Benjamin Brock is a Ph.D. candidate in computer science at UC Berkeley advised by Katherine Yelick and Aydın Buluç. His research focuses on building new programming environments, libraries, and tools for high-performance computing.
See his campus web page for current research projects and complete publications.
Katherine Yelick, Aydın Buluç, Muaaz Awan, Ariful Azad, Benjamin Brock, Rob Egan, Saliya Ekanayake, Marquita Ellis, Evangelos Georganas, Giulia Guidi, Steven Hofmeyr, Oguz Selvitopi, Cristina Teodoropol, Leonid Oliker, "The parallelism motifs of genomic data analysis", Philosophical Transactions of The Royal Society A: Mathematical, Physical and Engineering Sciences, 2020,
Taylor Groves, Ben Brock, Yuxin Chen, Khaled Ibrahim, Lenny Oliker, Nicholas J. Wright, Samuel Williams, Katherine Yelick, "Performance Trade-offs in GPU Communication: A Study of Host and Device-initiated Approaches", Performance Modeling, Benchmarking and Simulation of High Performance Computer Systems (PMBS), November 2020,
Benjamin A. Brock, Yuxin Chen, Jiakun Yan, John Owens, Aydın Buluç, Katherine Yelick, "RDMA vs. RPC for Implementing Distributed Data Structures", Proceedings of the 2019 IEEE/ACM 9th Workshop on Irregular Applications: Architectures and Algorithms (IA3), Denver, CO, USA, IEEE, November 18, 2019, doi: 10.1109/IA349570.2019.00009
Distributed data structures are key to implementing scalable applications for scientific simulations and data analysis. In this paper we look at two implementation styles for distributed data structures: remote direct memory access (RDMA) and remote procedure call (RPC). We focus on operations that require individual accesses to remote portions of a distributed data structure, e.g., accessing a hash table bucket or distributed queue, rather than global operations in which all processors collectively exchange information. We look at the trade-offs between the two styles through microbenchmarks and a performance model that approximates the cost of each. The RDMA operations have direct hardware support in the network and therefore lower latency and overhead, while the RPC operations are more expressive but higher cost and can suffer from lack of attentiveness from the remote side. We also run experiments to compare the real-world performance of RDMA- and RPC-based data structure operations with the predicted performance to evaluate the accuracy of our model, and show that while the model does not always precisely predict running time, it allows us to choose the best implementation in the examples shown. We believe this analysis will assist developers in designing data structures that will perform well on current network architectures, as well as network architects in providing better support for this class of distributed data structures.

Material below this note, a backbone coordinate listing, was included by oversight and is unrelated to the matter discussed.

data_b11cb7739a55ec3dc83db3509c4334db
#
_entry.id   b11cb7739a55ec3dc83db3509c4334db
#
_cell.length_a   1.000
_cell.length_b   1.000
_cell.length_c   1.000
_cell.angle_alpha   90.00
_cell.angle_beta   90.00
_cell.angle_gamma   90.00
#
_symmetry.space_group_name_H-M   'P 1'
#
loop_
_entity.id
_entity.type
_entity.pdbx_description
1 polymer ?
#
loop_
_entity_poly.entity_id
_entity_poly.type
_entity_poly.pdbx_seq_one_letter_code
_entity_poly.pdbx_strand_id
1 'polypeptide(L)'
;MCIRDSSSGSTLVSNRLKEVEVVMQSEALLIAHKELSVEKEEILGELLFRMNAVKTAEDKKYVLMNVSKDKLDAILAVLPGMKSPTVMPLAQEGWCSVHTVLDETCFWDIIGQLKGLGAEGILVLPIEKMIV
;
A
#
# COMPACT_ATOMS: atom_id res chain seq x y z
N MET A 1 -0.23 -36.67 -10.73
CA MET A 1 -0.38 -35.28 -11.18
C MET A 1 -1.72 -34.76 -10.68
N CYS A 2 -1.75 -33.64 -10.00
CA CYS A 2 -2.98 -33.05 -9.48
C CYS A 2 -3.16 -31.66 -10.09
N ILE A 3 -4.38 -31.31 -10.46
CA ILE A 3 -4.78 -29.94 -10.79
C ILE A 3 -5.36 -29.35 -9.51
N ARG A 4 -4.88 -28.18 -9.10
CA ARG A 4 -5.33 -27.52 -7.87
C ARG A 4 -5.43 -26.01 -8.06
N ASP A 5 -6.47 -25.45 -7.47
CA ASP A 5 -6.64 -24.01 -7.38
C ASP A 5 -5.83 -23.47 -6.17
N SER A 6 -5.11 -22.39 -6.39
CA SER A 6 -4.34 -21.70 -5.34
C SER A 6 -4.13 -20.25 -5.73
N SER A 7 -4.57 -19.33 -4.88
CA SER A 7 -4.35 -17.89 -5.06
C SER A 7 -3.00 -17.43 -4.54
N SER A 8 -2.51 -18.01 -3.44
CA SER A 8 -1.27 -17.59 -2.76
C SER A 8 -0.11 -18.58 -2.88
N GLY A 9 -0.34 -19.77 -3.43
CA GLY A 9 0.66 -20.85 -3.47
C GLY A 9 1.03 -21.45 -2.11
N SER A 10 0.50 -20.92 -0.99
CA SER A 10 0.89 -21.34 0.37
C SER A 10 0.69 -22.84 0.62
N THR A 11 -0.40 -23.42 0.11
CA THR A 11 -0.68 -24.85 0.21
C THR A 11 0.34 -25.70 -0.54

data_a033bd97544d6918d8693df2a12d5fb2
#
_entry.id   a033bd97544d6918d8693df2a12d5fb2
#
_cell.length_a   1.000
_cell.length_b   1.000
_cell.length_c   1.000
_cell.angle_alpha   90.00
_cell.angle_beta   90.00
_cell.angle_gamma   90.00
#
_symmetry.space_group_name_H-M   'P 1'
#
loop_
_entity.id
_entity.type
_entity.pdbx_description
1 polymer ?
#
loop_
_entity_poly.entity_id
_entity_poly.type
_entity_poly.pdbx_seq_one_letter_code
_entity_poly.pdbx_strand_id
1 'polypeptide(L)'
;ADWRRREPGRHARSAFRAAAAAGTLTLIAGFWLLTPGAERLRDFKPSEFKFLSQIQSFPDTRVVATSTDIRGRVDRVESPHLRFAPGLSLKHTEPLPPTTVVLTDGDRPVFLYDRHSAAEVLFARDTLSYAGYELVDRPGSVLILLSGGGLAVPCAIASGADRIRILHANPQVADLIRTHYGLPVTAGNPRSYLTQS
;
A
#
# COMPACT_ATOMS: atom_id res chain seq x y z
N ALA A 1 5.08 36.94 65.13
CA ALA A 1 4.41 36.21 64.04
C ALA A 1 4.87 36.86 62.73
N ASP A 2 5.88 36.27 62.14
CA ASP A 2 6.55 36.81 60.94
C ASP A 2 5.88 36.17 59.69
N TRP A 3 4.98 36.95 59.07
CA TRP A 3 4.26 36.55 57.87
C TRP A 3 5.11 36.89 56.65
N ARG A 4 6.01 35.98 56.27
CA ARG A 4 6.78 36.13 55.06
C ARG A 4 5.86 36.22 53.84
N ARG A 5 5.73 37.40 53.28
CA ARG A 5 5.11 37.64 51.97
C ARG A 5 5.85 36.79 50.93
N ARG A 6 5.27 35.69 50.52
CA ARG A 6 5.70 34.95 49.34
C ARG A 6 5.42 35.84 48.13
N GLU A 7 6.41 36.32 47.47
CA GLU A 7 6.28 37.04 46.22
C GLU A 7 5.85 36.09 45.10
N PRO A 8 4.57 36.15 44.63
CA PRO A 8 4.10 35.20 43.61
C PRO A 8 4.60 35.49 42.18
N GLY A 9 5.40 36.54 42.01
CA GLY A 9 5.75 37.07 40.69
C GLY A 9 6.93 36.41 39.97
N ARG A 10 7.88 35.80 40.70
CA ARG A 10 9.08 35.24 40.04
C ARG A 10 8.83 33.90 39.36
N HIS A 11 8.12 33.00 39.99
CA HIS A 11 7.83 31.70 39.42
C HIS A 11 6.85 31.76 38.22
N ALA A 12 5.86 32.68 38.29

Benjamin Brock, Aydın Buluç, Katherine Yelick, "BCL: A Cross-Platform Distributed Data Structures Library", ICPP 2019: Proceedings of the 48th International Conference on Parallel Processing, Kyoto, Japan, Association for Computing Machinery, August 2019, doi: 10.1145/3337821.3337912
One-sided communication is a useful paradigm for irregular parallel applications, but most one-sided programming environments, including MPI's one-sided interface and PGAS programming languages, lack application-level libraries to support these applications. We present the Berkeley Container Library, a set of generic, cross-platform, high-performance data structures for irregular applications, including queues, hash tables, Bloom filters and more. BCL is written in C++ using an internal DSL called the BCL Core that provides one-sided communication primitives such as remote get and remote put operations. The BCL Core has backends for MPI, OpenSHMEM, GASNet-EX, and UPC++, allowing BCL data structures to be used natively in programs written using any of these programming environments. Along with our internal DSL, we present the BCL ObjectContainer abstraction, which allows BCL data structures to transparently serialize complex data types while maintaining efficiency for primitive types. We also introduce the set of BCL data structures and evaluate their performance across a number of high-performance computing systems, demonstrating that BCL programs are competitive with hand-optimized code, even while hiding many of the underlying details of message aggregation, serialization, and synchronization.